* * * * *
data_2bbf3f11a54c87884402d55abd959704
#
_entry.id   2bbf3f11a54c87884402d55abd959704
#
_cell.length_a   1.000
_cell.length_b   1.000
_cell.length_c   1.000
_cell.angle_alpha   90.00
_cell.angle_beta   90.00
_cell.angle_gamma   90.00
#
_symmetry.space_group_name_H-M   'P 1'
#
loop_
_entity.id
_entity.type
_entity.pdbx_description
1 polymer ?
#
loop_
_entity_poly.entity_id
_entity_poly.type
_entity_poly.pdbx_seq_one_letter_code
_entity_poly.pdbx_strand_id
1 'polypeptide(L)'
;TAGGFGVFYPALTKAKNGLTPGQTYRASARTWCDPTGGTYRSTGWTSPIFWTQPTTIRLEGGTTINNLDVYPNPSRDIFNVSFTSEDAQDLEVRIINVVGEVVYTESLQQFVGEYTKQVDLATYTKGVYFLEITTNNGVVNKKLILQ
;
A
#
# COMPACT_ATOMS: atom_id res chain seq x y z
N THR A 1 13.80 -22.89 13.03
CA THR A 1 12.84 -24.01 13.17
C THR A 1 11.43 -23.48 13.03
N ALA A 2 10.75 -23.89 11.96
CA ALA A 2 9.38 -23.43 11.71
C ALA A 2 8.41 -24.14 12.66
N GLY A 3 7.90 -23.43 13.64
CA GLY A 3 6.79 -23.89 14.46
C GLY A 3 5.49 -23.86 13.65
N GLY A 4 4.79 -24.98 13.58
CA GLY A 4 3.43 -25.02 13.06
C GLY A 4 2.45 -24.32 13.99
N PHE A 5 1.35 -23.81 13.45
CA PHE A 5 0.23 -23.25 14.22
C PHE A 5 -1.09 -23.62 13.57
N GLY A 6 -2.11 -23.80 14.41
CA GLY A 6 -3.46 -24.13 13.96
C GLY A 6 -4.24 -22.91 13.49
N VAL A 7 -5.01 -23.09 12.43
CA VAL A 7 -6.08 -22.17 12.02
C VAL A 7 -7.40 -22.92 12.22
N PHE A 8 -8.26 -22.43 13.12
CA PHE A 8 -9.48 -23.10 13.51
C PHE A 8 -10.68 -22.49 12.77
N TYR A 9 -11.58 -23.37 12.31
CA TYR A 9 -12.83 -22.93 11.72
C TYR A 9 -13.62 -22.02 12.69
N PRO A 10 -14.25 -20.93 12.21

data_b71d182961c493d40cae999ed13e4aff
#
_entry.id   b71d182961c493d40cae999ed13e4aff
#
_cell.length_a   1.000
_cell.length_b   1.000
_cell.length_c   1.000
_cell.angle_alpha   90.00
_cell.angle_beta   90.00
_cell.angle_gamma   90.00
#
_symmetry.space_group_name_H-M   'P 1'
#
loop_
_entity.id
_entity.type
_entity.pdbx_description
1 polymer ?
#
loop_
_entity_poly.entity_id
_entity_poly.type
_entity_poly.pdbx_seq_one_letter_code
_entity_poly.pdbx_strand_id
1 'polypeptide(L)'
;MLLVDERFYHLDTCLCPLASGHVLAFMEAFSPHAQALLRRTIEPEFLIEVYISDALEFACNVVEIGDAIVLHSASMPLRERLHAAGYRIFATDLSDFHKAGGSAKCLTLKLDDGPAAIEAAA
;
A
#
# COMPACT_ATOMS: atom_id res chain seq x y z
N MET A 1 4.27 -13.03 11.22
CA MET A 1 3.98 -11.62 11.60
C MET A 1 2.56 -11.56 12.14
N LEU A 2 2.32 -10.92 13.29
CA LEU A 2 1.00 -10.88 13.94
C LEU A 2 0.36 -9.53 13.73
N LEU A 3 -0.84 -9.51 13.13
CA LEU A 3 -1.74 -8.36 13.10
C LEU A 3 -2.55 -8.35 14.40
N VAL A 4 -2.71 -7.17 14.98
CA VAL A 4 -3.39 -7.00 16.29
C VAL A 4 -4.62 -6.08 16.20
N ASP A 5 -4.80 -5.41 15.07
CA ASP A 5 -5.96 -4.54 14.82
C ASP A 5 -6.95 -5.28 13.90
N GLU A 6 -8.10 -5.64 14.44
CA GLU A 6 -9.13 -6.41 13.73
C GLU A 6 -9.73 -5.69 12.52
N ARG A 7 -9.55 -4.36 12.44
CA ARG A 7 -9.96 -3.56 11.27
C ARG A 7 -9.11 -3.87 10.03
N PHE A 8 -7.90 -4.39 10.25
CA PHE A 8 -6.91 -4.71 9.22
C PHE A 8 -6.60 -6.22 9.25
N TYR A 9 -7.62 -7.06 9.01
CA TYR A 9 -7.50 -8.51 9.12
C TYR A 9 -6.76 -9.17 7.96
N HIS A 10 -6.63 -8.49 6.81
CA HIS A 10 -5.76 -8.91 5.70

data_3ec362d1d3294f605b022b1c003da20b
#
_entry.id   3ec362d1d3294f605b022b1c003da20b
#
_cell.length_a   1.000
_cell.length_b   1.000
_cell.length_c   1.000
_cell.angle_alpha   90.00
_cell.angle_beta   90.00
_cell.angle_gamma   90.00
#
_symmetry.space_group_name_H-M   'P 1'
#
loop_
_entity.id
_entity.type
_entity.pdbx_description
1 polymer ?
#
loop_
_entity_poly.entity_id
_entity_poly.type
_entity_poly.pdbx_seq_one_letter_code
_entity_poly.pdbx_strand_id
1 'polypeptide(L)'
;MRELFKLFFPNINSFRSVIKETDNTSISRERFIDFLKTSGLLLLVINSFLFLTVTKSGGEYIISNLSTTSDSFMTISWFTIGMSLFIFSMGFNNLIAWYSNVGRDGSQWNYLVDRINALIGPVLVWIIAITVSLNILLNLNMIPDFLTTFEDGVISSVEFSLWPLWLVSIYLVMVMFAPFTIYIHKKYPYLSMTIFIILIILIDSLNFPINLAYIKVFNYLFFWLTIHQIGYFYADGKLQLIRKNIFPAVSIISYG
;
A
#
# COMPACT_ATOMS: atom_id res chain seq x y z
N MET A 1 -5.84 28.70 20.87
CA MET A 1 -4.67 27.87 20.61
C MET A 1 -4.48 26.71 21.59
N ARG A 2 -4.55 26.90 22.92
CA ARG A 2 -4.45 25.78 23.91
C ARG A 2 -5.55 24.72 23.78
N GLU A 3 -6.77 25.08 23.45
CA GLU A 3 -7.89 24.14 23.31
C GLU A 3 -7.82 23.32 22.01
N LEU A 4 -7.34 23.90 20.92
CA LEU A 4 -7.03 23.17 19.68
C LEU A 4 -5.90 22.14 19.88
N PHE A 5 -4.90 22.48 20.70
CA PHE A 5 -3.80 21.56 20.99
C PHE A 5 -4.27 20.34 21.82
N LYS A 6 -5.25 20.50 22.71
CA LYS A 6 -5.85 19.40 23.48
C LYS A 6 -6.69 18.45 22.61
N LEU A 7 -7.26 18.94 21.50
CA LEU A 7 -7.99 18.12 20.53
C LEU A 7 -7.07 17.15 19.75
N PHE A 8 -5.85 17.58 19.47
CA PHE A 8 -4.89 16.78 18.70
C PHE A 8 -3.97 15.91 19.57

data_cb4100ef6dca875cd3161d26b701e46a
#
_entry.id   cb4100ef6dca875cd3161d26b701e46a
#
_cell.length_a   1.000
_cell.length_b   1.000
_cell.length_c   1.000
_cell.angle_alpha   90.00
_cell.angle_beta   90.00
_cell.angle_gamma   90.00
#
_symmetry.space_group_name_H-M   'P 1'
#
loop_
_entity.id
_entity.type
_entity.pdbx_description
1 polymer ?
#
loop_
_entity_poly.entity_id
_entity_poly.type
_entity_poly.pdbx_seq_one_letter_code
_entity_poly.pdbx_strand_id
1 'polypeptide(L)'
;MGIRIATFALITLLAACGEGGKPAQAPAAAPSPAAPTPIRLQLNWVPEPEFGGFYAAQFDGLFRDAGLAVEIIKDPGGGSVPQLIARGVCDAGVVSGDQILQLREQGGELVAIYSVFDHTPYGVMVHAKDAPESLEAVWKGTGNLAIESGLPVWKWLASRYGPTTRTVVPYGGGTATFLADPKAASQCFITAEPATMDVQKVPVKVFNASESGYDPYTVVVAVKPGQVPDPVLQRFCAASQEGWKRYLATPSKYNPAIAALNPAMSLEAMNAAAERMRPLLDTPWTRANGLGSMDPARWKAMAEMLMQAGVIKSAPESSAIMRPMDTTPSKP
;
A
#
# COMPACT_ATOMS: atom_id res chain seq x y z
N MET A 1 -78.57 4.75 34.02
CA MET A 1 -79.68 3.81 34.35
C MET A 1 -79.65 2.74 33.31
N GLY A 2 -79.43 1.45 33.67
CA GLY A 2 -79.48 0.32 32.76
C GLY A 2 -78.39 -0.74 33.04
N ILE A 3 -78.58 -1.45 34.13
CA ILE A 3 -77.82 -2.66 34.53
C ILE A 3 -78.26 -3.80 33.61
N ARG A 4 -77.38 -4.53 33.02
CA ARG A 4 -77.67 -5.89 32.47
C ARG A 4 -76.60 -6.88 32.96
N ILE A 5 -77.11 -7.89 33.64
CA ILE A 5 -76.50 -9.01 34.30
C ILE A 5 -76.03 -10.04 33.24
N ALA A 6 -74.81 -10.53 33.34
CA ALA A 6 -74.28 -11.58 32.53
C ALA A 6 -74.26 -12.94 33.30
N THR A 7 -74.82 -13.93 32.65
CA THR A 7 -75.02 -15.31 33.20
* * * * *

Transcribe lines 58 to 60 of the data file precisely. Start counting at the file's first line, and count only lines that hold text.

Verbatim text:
N PRO A 10 -14.25 -20.93 12.21

data_b71d182961c493d40cae999ed13e4aff
#